1. Individual control: Users have a right to exercise control over what personal data applications collect about them and how they use it. Although some access control exists at the operating system level in smart phones, developers should seek to empower users even when it's not technically or legally required by the platform.The right to individual control also includes the ability to remove consent and withdraw that data from application servers. The White House white paper puts it well: "Companies should provide means of with drawing consent that are on equal footing with ways they obtain consent. For example, if consumers grant consent through a single action on their computers, they should be able to withdraw consent in a similar fashion."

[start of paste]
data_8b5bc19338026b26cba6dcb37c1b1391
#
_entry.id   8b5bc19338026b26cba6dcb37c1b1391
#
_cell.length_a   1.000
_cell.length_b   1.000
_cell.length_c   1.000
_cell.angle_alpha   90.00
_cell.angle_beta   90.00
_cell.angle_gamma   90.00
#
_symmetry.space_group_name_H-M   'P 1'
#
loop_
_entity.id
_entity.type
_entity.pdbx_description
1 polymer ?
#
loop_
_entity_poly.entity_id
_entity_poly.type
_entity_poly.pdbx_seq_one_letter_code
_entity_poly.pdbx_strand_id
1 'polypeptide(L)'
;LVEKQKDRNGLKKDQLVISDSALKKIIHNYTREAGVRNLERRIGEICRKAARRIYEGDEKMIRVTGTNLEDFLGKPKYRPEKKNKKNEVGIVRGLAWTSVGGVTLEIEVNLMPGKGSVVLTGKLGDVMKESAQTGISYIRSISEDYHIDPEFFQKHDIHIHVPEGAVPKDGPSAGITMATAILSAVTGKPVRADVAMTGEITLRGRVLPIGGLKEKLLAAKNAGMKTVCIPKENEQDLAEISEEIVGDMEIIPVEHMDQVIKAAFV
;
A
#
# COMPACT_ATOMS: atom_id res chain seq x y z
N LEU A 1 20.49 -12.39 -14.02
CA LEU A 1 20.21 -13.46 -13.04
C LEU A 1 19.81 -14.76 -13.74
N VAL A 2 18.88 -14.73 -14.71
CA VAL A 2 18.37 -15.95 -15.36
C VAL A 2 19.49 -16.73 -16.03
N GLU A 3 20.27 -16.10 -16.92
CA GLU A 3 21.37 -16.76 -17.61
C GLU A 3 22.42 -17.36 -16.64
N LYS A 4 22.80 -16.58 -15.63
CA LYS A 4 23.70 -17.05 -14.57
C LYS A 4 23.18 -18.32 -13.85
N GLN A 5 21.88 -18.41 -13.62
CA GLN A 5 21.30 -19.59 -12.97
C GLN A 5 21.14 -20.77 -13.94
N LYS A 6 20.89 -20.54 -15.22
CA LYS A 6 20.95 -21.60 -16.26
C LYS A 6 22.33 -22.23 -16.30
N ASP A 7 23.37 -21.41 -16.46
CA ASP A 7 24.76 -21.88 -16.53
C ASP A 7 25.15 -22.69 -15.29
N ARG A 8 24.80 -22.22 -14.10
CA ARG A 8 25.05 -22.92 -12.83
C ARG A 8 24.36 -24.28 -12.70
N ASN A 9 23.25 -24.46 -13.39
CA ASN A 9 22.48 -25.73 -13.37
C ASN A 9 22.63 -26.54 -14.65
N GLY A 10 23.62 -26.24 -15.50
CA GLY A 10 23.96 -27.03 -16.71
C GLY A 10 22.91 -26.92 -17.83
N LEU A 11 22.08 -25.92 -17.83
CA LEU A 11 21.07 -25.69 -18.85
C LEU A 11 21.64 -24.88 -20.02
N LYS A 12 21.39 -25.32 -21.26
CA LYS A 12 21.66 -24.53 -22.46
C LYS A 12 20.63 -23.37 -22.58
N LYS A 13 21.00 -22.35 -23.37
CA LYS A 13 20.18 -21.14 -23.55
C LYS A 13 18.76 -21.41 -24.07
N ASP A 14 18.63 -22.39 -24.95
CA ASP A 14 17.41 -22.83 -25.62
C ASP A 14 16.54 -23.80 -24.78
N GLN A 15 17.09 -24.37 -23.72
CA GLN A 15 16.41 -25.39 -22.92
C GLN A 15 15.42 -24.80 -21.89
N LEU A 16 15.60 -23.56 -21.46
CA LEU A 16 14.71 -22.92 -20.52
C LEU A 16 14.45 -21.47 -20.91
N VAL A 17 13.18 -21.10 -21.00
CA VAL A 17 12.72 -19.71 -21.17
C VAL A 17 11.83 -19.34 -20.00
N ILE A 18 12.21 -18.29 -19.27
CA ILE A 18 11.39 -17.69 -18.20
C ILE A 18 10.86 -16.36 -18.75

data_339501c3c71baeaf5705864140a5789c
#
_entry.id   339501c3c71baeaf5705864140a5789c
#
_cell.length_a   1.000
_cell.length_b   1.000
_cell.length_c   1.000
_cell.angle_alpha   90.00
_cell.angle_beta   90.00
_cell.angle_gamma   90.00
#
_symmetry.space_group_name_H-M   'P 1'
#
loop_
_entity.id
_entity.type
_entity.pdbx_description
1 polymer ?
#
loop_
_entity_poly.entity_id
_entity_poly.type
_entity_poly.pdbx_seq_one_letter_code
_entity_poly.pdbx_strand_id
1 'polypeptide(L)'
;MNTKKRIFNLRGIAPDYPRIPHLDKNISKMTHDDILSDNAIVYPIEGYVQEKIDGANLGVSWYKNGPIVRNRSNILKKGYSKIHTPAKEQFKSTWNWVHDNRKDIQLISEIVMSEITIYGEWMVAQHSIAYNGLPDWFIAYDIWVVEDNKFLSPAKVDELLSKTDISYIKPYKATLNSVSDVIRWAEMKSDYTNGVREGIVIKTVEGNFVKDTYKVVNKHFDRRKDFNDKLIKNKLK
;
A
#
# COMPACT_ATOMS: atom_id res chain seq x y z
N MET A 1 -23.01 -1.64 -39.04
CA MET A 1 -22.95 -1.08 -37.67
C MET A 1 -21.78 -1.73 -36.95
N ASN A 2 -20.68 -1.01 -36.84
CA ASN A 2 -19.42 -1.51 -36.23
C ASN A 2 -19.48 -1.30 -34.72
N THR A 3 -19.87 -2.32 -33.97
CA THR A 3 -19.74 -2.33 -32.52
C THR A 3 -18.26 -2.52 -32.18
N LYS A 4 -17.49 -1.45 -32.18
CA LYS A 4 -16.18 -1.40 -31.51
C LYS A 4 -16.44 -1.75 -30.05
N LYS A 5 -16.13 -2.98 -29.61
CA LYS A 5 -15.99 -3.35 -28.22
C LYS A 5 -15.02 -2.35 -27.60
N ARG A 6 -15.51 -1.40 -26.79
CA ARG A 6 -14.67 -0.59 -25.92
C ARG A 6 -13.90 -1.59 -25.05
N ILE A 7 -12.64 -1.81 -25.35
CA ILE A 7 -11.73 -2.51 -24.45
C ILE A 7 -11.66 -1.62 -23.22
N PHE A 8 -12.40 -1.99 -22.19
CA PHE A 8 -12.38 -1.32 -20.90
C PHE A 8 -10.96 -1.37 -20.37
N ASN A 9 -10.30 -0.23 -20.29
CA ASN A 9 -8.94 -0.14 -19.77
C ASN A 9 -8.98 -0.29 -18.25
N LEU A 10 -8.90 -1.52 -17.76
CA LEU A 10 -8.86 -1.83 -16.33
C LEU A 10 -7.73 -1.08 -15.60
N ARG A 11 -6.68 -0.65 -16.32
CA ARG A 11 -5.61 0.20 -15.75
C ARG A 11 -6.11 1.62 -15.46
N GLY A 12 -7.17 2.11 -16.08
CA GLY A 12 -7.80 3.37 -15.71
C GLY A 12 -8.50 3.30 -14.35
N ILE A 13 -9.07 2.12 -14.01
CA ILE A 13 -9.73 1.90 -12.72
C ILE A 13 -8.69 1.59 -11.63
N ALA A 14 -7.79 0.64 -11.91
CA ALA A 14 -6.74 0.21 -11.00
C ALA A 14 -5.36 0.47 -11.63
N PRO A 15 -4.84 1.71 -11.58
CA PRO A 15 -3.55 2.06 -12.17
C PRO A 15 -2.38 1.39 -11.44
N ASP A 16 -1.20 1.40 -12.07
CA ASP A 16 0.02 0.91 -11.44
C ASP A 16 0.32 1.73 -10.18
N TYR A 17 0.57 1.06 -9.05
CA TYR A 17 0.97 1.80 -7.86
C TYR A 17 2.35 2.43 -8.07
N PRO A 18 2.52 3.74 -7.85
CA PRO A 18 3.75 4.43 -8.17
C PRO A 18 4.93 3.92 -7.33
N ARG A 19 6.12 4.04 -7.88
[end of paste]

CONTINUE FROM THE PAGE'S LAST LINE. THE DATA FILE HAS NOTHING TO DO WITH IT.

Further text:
2. Focused data collection: In addition to standard best practices for online service providers, app developers need to be especially careful about concerns unique to mobile devices. Address book information and photo collections have already been the subject of major privacy stories and user backlash.Other especially sensitive areas include location data, and the contents and metadata from phone calls and text messages. Developers of mobile applications should only collect the minimum amount required to provide the service, with an eye towards ways to archive the functionality while anonymizing personal information.